CR: When did you decide to be a newspaper reporter?
DP: There are two versions of my own recollections. My mother had a friend who was a reporter on the Brooklyn Daily Eagle, and every year he used to give us free tickets to the Ringling Brothers Circus. I must have been about 10 or 11, and I thought that was the most fantastic thing in the world - to be a reporter and get free circus tickets! Then I saw the stage performance of the play "The Front Page." And that was when I knew that I wanted to be a newspaper reporter just like those guys. I must have been about 12 years old.
CR: You started as a general assignment reporter at the Chronicle. What turned you into a science writer?
DP: I was covering a lot of science stuff indirectly. Water issues, land reclamation issues, offshore oil drilling issues. We didn't have a fulltime science writer then. In 1957, I broke my leg skiing. I wound up in the hospital, and our kid's pediatrician brought me a book called The Nature of the Universe (by Fred Hoyle). He said 'It's a fascinating book about astronomy.' And I said 'I don't care about astronomy. Why don't you bring me a good detective story?' I read it and thought, 'Geez, that was interesting!' So once I was able to walk around, I decided to go up to the observatory, and I met a guy named George Herbig. I asked him 'what do you do for a living?' and he said, 'Well, I am interested in stars being born in the Orion Nebula.' It really was one of the most romantic images that I'd had in my life. And that kind of intrigued me enough to say to myself, 'Nobody is writing about this stuff. I'll do it.'"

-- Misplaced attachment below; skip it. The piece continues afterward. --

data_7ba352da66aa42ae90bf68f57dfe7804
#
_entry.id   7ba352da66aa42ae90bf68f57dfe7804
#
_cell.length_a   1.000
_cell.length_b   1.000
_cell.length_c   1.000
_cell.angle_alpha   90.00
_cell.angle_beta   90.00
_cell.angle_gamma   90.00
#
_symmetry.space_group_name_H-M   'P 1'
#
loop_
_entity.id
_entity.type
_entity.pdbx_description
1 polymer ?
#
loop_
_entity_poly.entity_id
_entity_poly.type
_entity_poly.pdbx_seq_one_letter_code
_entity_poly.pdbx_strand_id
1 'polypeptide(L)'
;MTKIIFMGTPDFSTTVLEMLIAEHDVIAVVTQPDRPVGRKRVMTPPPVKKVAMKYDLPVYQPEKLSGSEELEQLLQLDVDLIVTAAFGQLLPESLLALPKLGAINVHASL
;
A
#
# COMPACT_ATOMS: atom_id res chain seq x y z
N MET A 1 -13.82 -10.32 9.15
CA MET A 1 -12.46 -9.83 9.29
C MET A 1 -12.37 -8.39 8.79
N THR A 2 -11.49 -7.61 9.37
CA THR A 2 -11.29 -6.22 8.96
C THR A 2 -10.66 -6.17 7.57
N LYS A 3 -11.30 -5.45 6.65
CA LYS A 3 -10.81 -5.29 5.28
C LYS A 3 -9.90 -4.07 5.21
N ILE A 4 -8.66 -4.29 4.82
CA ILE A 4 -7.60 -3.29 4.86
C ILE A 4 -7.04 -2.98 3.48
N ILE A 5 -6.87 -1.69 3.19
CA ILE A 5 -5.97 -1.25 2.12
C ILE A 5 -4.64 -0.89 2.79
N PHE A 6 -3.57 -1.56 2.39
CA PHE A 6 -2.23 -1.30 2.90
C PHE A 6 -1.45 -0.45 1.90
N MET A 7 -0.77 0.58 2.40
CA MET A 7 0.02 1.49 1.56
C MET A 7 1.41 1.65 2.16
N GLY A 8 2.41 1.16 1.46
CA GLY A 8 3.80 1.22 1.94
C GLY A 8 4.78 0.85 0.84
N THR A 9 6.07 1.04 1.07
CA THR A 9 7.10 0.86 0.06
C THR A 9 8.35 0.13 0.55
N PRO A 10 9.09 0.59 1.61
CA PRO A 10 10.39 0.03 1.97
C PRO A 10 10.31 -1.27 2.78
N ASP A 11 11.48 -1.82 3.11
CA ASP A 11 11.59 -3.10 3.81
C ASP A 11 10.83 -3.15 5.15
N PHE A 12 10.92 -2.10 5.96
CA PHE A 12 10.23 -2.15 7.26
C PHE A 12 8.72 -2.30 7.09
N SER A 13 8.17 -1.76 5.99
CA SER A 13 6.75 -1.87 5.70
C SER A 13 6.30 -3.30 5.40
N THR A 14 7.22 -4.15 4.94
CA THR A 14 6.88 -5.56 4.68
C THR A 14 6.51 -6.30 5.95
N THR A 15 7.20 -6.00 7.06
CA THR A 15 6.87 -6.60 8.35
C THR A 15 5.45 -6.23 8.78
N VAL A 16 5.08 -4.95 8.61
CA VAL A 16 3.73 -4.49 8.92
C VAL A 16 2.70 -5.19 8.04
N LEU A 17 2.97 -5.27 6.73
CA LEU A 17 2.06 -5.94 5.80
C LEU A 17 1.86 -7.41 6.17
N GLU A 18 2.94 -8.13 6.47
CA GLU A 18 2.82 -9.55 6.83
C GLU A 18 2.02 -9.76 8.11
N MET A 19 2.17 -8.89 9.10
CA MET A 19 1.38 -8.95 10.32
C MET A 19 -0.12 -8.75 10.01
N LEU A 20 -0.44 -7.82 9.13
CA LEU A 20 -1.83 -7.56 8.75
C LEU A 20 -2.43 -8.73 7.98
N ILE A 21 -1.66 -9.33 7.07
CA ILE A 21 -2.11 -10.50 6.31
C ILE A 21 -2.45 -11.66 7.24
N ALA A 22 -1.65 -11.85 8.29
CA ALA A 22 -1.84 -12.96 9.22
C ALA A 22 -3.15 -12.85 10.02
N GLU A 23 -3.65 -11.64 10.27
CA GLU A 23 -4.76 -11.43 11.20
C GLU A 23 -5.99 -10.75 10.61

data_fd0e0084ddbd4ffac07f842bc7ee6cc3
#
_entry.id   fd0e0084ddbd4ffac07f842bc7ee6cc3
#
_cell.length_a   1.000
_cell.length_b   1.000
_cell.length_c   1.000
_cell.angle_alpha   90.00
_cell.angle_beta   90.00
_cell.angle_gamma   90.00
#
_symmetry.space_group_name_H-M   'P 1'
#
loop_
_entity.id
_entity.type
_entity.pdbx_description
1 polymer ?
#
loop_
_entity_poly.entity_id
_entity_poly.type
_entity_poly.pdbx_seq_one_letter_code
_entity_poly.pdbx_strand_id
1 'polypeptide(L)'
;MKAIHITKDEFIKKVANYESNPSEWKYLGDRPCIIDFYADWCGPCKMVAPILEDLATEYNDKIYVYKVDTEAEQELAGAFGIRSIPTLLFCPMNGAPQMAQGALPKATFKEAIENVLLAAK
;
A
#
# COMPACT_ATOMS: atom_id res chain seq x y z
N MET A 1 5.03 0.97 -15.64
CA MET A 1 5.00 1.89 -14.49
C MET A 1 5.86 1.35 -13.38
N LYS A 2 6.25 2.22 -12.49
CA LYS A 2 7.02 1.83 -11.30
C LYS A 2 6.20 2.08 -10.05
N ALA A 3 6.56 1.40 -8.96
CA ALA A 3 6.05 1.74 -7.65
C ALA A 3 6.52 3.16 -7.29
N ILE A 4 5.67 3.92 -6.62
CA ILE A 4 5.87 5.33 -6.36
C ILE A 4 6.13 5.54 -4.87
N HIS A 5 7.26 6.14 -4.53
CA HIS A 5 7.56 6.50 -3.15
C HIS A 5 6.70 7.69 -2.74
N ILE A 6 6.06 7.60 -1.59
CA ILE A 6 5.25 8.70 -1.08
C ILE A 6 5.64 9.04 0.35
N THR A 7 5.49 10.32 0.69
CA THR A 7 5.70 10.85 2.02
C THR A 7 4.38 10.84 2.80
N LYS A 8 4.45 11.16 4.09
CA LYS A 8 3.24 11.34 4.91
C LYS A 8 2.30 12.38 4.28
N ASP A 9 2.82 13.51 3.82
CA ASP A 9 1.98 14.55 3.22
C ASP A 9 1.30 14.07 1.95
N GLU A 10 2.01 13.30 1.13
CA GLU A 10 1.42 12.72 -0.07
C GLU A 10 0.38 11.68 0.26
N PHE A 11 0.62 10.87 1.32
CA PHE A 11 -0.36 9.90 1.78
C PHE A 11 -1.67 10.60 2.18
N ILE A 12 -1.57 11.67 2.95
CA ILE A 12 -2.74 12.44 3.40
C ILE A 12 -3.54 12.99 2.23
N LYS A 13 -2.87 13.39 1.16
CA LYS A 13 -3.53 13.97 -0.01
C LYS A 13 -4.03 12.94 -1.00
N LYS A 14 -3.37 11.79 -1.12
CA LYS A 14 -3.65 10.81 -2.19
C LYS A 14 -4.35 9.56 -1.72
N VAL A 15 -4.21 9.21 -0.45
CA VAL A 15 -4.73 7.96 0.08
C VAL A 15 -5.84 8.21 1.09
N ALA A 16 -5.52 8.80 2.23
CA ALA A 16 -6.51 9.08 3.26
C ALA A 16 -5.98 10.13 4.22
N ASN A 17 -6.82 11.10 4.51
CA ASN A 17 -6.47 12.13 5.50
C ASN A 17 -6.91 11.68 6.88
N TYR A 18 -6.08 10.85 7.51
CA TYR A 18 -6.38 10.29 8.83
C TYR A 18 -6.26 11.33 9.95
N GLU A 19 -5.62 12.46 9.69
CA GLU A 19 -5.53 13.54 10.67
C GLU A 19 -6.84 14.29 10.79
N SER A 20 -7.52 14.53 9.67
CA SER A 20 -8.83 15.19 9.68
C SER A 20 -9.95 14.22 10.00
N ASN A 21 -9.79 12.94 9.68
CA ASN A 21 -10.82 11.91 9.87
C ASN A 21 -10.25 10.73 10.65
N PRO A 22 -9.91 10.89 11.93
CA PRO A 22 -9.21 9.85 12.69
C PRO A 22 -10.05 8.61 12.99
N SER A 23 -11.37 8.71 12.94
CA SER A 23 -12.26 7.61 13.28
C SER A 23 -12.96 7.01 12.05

CR: You also started covering medicine from scratch.
DP: I was at a medical meeting, and a pediatrician from Stanford was presenting something brand new about children's digestive diseases and bilirubin. I didn't really understand what she was talking about. Afterwards I went up and said 'Dr. Gross, I thought there was something in medical ethics that you didn't talk about your patients. Who is Billy Rubin?' I swear to God that's true. That poor woman fainted or practically did. Then she explained that bilirubin is not a person. I thought I was going to get an interesting story about a kid that had some disease, and she cured it. 'Who is Billy Rubin?' became a joke among a group of our friends.
CR: Did you take science in college?
DP: I had science survey courses at Columbia that were required. I didn't care anything about them then. But there are a lot of popular science books, and I read quite a few of them, especially in the earlier days. I think if you begin writing science fulltime, you begin to meet or have contact with people in a number of disciplines you can call for help. If somebody really wants to go into science writing, I'd advise: don't do as I did, but try to take more science in college. You've also got to write, write, write.
CR: What reader are you writing for?
DP: I'm trying to write for intelligent people who have a reasonable education and curiosity. On some subjects, I know everybody is going to love it. All Mars missions. People are interested in that stuff. But I'm trying to get people interested even if it's not a Mars story. I'm surprised continuously by the questions I get from kids.
CR: What makes you excited to get up in the morning?
DP: It's going to work, going in the newsroom, and finding a story to work on. I have no plans to retire. I'm going to be found dead and leaning against the computer screen. And, I have absolutely no plans to write my memoirs. I can't imagine myself having the patience to write a book.
CR: What is the biggest science story on the horizon?
DP: I won't live to see it. It would be the discovery of earth-like exoplanets with habitable zones and then the discovery of some kind of life on them — 25 years from now at least. Perhaps nearer on the horizon, would be, I hope, the discovery of evidence of past or present life on Mars.
Cristine Russell is a freelance writer, senior fellow at Harvard's Belfer Center for Science and International Affairs, and president of the Council for the Advancement of Science Writing.